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Dreamweaver CS5 Review

WEB STANDARD SETS NEW STANDARDS

Are you ready for Dreamweaver CS5? I hope so because the latest release of Adobe’s flagship Web design titan packs a punch and is sure to increase your layout and troubleshooting productivity with a handful of helpful new features and commands. In this review, we’ll take a look at the best new features Dreamweaver CS5 has to offer.

Aside from a spiffy new 3-dimensional icon, probably the most recognizable new feature upon launching Dreamweaver CS5 is the Browser Navigation toolbar. This new toolbar sits at the top of the Dreamweaver interface, just below the Document toolbar (the Document toolbar contains the Code, Split, and Design View buttons, as well as a few other familiar buttons and menus). The Browser Navigation toolbar can be toggled on and off by choosing View>Toolbars>Browser Navigation, and functions in a similar way to a browser’s Address Bar and Navigation tools. It contains the standard Forward, Backward, Refresh, and Home buttons, as well as an Address field that are all common to Web browsers.

So what are browser components doing in Dreamweaver? Simple—and this is where the increase in productivity comes in—it all ties into yet another new feature in CS5: the ability to follow links directly in Live View. Let’s say you’re laying out a page, and want to check your links. Go into Live View mode, click on a link, and what you’ll find is Dreamweaver behaves as it always has; it selects the object that the link is applied to—be it text, a graphic, and so on—making it ready for editing either in Code view or in the Properties Inspector. Here’s the fancy new part: Command-click (PC: Ctrl-click) on that same link, and the link destination opens in the Dreamweaver Live View, simple as that. This not only makes testing links a breeze, but also think of the possibilities when working between multiple pages in your site. It even links to external sites open in Live View.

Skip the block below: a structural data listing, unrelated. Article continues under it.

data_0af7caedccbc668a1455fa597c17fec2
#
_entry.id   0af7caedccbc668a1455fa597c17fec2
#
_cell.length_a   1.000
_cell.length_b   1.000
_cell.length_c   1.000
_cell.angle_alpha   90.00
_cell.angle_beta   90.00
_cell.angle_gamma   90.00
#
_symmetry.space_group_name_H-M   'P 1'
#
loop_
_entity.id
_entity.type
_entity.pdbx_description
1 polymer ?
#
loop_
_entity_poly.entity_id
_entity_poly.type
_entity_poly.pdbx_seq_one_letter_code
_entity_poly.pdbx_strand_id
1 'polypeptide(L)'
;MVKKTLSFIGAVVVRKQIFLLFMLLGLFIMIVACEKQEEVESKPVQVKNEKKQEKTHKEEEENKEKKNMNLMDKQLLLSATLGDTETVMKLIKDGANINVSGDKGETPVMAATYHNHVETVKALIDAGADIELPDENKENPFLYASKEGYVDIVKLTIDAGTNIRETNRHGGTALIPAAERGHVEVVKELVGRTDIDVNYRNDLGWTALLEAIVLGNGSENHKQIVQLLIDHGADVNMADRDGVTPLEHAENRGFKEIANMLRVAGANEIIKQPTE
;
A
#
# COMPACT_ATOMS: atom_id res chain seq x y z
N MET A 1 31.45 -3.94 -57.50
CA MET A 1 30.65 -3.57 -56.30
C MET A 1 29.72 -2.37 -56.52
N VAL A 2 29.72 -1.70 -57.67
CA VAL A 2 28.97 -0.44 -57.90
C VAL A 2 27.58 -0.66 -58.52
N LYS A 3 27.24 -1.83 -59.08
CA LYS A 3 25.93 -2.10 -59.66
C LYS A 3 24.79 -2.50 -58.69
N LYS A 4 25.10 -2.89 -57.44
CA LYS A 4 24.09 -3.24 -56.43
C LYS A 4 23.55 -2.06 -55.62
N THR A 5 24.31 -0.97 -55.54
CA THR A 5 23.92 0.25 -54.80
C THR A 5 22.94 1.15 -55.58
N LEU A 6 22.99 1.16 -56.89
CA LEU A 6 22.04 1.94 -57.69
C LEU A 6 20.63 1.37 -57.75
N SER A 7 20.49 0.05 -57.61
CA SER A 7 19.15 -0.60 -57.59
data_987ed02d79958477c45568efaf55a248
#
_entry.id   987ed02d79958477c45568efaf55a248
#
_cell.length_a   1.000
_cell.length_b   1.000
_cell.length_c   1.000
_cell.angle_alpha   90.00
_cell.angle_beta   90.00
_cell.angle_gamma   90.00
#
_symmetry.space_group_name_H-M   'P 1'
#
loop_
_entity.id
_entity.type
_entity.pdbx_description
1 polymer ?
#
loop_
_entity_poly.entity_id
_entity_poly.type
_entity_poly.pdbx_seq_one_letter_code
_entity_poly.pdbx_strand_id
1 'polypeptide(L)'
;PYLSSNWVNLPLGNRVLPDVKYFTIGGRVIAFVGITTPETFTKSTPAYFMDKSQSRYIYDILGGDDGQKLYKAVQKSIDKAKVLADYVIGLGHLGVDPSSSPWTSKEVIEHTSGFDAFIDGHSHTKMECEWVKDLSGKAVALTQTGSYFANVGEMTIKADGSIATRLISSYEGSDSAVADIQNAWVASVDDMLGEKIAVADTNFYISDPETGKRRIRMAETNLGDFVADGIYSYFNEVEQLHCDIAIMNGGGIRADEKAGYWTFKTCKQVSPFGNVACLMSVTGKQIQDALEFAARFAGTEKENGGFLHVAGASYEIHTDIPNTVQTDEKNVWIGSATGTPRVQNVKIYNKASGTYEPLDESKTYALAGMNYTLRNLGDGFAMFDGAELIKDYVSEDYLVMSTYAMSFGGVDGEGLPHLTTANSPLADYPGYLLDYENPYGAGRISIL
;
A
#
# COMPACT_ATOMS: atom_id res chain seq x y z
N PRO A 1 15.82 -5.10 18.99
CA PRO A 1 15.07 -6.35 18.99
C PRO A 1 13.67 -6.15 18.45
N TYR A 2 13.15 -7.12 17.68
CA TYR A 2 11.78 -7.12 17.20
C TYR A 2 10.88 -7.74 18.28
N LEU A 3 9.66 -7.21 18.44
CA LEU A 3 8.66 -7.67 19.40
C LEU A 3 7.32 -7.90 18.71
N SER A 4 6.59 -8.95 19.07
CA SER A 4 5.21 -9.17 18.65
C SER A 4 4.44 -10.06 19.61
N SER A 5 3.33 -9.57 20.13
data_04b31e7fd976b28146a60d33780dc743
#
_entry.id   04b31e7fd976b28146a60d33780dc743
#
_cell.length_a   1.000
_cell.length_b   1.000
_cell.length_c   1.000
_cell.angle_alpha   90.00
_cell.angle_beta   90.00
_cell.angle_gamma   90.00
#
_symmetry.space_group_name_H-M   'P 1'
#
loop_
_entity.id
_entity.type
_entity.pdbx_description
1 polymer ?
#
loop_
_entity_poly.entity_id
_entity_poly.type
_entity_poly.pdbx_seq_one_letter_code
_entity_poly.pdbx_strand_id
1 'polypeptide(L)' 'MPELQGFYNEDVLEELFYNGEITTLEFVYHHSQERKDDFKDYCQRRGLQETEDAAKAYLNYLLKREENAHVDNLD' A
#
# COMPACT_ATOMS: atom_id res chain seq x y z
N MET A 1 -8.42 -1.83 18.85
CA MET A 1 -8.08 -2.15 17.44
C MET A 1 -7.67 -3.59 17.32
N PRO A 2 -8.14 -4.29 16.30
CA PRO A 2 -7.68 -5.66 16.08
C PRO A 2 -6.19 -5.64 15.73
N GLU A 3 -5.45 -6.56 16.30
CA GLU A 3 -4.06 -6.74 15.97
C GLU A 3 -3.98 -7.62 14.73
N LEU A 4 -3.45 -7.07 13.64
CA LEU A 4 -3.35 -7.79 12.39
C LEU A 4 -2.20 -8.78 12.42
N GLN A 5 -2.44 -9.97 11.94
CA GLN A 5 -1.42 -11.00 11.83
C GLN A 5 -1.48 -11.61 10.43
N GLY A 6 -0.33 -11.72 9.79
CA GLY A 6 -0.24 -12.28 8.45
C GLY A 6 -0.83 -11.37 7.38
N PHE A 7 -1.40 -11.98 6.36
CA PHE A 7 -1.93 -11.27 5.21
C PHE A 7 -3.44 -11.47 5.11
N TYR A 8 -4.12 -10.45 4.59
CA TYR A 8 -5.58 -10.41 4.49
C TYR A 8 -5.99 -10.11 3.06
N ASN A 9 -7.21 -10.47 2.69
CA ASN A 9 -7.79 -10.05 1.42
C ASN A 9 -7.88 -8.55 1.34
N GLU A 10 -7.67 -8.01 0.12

Now, remember the Browser Navigation toolbar I mentioned above? This is where it comes in. Do you want to go back to the page you were just on? Click the Back arrow, just as you’d do in Firefox, Chrome, or whatever your browser of choice is. You can move forward, navigate between files, and so on. Easy navigation is now available in Live View!

If you’re finding that Command-clicking (PC: Ctrl-clicking) is too much of a drag each time you want to follow links, you’ll find a set of handy options in the Live View Options drop-down menu: Follow Link and Follow Links Continuously.